As the Treasury select committee says, the "who-gets-fired" test is a pretty good way of ascertaining whether there are clear lines of responsibility in any organisation or group of organisations.
That said, most of our personal experience would indicate that surprisingly few institutions - in either the public sector or private sector - pass this test with flying colours.
However, as and when the system for preventing our banks and financial institutions from making a terrible mess of it all again is finally perfected, it would - as the MPs point out - be sensible to have some clarity about who is in charge.
They think that the Council for Financial Stability - the new body for co-ordinating the financial-oversight work of the Treasury, Financial Services Authority and Bank of England - is a "cosmetic change", a "rebranding" that "will achieve little by itself".
That's a knee to the tender parts of the Chancellor of the Exchequer.
On the other hand, there's no endorsement of the Tories' plan to make the Bank of England the all-powerful super-regulator-cum-central-bank.
As it happens, George Osborne, the shadow chancellor, can answer the question "who gets fired?" in his utopian regulatory world. As and when we're all covered in ordure generated by the banks again, it would be the governor of the Bank of England who would get the bullet.
Lucky old Mervyn.
However, the Treasury select committee implies that it may be a bit previous to go nap on Mr King as the potential fall guy.
It wants decisions taken first on the "macro-prudential" tools that are needed to prevent banks lending too much during an economic boom.
Only when it's clear how best to prevent a generalised lending binge (those were the days) can there be a judgement on whether it's the Bank of England or the Financial Services Authority that should be lead party-pooper, say the MPs.
In this context, it's worth pointing out that there's something of a nuanced assessment of the FSA.
The report says that the FSA has "failed dreadfully in its supervision of the banking sector" but compliments the regulator for its "speed of progress" in recruiting better staff and enhanced training.
For me, however, the most important parts of the report relate to stuff I've been boring on about here for months and months: viz, the best ways of shrinking banks individually and collectively so that they can no longer hold the taxpayer to ransom.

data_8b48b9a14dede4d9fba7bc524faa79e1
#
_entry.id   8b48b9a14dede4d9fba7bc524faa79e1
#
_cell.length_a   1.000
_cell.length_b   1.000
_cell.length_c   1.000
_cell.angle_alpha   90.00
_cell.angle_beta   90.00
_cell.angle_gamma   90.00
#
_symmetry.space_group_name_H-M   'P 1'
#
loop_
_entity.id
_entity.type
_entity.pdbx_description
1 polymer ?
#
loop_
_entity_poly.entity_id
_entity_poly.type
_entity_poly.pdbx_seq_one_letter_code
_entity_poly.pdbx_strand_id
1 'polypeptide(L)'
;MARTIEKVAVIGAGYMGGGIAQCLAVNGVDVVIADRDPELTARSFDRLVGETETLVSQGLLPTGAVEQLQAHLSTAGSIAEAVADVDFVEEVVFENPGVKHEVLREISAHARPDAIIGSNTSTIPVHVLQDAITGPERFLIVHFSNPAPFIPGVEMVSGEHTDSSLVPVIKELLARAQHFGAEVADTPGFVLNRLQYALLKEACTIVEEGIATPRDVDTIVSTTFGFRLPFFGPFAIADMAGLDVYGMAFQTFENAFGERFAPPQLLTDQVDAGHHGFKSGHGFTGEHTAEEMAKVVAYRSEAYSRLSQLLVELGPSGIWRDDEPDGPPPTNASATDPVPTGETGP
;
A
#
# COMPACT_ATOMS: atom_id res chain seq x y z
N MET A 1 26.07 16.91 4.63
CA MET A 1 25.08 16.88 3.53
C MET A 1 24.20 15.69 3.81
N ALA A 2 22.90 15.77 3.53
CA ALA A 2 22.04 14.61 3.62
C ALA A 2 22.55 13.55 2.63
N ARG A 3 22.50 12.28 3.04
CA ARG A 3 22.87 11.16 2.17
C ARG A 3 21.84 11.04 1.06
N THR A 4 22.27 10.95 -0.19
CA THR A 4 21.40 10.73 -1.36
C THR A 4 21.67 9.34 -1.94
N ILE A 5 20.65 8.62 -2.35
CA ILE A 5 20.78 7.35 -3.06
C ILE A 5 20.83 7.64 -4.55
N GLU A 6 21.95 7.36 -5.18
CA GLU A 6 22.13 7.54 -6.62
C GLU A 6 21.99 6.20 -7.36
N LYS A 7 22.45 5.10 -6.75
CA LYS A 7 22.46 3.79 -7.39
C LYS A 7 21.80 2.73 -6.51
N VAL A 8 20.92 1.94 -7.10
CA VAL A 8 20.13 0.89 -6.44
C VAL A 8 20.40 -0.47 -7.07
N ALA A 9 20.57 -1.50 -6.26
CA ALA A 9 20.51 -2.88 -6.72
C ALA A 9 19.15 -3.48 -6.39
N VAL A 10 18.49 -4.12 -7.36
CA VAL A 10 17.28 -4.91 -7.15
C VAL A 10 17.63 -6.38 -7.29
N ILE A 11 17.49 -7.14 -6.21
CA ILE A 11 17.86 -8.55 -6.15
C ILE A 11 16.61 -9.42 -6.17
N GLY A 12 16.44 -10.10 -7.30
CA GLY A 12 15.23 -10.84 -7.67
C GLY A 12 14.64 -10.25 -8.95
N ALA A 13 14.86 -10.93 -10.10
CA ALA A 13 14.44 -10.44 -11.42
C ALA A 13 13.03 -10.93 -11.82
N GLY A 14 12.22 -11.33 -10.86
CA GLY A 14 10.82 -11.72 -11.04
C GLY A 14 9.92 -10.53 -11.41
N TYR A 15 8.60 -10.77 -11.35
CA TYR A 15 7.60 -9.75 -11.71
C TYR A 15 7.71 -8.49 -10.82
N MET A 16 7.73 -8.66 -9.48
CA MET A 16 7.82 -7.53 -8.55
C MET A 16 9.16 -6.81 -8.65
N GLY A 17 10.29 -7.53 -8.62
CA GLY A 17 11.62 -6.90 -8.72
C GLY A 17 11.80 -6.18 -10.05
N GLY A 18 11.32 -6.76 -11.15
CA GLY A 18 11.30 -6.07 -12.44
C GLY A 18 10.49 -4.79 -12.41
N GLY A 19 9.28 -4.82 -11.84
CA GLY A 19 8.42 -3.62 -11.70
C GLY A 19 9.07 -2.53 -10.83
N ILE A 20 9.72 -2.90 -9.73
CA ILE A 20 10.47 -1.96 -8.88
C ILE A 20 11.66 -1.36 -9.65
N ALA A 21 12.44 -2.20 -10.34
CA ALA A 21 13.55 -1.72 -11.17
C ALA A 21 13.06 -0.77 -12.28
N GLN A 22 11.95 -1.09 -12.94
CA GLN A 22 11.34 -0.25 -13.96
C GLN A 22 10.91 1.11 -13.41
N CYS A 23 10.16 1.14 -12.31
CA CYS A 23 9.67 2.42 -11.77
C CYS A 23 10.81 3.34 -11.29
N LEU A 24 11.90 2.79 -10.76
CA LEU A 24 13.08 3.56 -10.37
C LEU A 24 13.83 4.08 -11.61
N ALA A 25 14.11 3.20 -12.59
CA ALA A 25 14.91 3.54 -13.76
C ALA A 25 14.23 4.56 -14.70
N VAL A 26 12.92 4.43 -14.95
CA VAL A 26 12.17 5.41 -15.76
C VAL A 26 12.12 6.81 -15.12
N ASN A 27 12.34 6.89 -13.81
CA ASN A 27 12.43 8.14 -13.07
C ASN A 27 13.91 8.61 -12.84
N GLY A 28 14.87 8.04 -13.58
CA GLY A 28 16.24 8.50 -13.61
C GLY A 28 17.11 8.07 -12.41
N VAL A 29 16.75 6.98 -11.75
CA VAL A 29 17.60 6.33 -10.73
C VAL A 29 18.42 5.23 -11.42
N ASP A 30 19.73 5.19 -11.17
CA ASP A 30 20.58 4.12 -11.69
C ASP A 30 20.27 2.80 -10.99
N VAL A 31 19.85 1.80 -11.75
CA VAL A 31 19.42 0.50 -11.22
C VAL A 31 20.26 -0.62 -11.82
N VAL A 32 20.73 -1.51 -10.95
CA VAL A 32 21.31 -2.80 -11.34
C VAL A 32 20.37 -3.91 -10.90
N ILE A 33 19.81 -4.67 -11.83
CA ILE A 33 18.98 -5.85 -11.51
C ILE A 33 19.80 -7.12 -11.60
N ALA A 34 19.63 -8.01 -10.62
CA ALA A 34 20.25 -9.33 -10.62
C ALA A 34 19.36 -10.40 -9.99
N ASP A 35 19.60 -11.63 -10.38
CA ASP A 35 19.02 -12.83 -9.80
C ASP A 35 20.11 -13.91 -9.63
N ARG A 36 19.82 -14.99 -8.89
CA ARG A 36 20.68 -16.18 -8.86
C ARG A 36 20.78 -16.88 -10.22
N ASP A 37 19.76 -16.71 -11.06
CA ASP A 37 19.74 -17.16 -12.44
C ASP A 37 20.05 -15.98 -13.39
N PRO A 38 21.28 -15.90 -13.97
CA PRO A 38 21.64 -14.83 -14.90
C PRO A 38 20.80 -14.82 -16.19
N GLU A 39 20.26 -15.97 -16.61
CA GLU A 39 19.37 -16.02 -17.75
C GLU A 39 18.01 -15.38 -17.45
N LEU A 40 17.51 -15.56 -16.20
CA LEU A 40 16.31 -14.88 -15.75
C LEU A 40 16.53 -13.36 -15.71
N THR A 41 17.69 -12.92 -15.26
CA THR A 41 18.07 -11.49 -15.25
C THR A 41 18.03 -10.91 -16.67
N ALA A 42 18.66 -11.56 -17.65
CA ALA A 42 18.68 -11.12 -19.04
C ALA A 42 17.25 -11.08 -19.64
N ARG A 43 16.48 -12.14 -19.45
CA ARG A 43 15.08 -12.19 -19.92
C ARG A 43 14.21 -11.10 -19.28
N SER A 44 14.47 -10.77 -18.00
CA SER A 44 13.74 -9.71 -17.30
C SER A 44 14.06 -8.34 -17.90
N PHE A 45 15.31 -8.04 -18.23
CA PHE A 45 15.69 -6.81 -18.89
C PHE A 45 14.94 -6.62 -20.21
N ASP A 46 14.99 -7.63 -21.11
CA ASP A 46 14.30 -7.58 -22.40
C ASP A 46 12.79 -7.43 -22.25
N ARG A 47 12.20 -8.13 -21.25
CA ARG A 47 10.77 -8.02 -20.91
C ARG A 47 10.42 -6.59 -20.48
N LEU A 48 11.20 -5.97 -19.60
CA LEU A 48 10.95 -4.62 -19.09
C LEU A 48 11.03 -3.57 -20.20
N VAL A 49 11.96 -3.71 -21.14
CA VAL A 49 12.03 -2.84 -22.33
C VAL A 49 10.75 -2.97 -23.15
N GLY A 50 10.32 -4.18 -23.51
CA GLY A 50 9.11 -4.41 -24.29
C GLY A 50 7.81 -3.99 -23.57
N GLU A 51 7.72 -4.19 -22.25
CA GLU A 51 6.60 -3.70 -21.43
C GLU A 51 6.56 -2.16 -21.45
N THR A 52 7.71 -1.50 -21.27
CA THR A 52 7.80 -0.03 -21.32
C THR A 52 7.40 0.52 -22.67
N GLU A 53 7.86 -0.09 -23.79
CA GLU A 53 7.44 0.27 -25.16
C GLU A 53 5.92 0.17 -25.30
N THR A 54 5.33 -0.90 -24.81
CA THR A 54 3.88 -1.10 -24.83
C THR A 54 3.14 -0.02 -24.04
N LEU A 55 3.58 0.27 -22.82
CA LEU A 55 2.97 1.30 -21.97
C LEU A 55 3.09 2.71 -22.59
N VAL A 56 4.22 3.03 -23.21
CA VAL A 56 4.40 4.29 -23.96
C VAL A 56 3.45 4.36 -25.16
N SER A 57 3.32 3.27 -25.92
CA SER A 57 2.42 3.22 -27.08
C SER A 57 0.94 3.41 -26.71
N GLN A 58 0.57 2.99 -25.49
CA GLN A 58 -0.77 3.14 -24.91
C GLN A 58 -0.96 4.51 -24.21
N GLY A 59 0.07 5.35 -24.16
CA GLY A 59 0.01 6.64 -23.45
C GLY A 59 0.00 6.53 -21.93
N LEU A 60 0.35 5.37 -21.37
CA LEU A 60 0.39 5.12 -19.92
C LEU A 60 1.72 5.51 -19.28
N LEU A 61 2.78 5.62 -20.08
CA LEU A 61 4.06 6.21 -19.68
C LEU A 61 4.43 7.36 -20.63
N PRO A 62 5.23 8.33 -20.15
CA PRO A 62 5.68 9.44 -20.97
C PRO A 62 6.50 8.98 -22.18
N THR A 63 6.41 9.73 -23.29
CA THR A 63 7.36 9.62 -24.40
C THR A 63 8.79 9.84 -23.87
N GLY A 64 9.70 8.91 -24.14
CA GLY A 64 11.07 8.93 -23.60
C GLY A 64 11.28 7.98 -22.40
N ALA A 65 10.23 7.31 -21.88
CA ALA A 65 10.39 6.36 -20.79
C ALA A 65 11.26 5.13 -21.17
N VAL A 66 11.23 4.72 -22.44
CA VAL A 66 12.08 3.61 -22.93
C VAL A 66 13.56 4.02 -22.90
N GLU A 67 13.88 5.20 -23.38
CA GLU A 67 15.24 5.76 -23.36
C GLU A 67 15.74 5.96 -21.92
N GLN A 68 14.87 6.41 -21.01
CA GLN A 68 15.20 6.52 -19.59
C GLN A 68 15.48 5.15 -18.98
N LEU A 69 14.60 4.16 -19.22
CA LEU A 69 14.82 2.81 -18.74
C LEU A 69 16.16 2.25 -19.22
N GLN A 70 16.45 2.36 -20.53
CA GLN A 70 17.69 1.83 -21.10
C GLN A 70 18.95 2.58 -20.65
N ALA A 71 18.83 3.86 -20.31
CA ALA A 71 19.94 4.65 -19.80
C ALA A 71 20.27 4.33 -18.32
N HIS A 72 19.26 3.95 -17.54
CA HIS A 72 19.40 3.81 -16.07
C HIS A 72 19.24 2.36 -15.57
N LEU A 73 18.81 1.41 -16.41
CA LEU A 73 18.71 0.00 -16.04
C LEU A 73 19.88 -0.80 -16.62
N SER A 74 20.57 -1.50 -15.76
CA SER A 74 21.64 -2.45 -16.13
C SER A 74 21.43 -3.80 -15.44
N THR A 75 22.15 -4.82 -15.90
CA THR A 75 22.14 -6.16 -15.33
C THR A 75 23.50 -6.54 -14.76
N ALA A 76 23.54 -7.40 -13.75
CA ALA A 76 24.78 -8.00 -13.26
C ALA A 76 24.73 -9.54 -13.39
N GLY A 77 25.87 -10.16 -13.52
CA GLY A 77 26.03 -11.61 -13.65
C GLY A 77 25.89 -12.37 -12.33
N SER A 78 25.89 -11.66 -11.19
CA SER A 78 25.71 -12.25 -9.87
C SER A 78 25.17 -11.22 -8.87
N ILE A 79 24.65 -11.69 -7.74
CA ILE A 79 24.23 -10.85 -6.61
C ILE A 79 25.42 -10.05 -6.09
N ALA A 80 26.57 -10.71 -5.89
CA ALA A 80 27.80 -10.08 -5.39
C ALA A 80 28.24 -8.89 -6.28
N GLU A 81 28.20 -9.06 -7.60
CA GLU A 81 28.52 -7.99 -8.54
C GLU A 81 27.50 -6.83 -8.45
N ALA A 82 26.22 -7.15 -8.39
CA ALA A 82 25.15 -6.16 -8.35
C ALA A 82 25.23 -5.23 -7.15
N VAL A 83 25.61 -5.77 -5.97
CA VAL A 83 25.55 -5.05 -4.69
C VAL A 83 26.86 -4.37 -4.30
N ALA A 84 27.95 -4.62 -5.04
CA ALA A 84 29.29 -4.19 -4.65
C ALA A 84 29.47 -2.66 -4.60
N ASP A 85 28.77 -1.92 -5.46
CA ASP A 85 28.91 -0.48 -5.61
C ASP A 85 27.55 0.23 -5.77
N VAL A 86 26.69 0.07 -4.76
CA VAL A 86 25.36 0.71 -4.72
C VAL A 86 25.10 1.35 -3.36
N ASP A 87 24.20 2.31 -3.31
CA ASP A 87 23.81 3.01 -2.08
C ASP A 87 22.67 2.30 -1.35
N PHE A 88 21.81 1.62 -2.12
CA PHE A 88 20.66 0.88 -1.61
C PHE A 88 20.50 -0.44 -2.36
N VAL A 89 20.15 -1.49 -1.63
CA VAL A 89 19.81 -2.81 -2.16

The big question is how to break the link between the creditworthiness of British banks and the creditworthiness of the UK as a whole - or how to reduce state-protected banks' dependence on massive, unreliable wholesale funding from abroad that turned out to have been underwritten by us, by taxpayers (though no-one ever asked us if we wanted to be the guarantors of the banks' reckless borrowing).
Like the authorities, the MPs are still feeling their way towards a long-term solution, and there's no immediate prospect of ending the destructive mutual dependence between a bloated banking sector and an over-stretched public-sector balance sheet.
That said, the MPs - like the Treasury and the FSA - believe that, in the many years to come, the banks can be taxed down to size, or incentivised to slim down and simplified by imposing substantial additional capital requirements on banks that are big or complex or engage in a good deal of speculative trading.
Against that background, if you're in a mood to fume once more at the way that individual bankers enriched themselves at taxpayers' expense, I commend to you a report published yesterday by the New York State attorney general on fat bonuses paid last year by US banks that were kept alive by public money.
The once-mighty Citigroup, for example, received hundreds of billions of dollars in investment and guarantees from American taxpayers, but still paid out $609.1m in bonuses to its top 124 bonus recipients: three individuals received bonuses of $10m or more; 13 pocketed bonuses of $8m or more; 44 individuals trousered bonuses of $5m or more.
Merrill Lynch, which was rescued by Bank of America and generated losses last year of $27.6bn, paid its top four bonus recipients in 2008 a combined $121m and the next four received $62m. The top 149 bonus recipients at Merrill received a combined $858m.
This spectacle of bankers' snouts in the trough feasting thanks to the emergency succour provided by taxpayers was also to be seen at Goldman Sachs, Morgan Stanley and JP Morgan.
And all the while a painful global recession - partly caused by bankers' excess - was depriving less fortunate citizens of their livelihoods.
We don't have an equivalent report into the bonuses paid last year by British banks.
And perhaps that's just as well.
We tend to pride ourselves at being an imperturbable, unrevolutionary nation. Not for us the defenestrations and guillotinings of continental popular uprisings.
But the vision of bankers gorging on the carcass of the economy like bloated ancien regime aristocrats might upset a few, I suppose.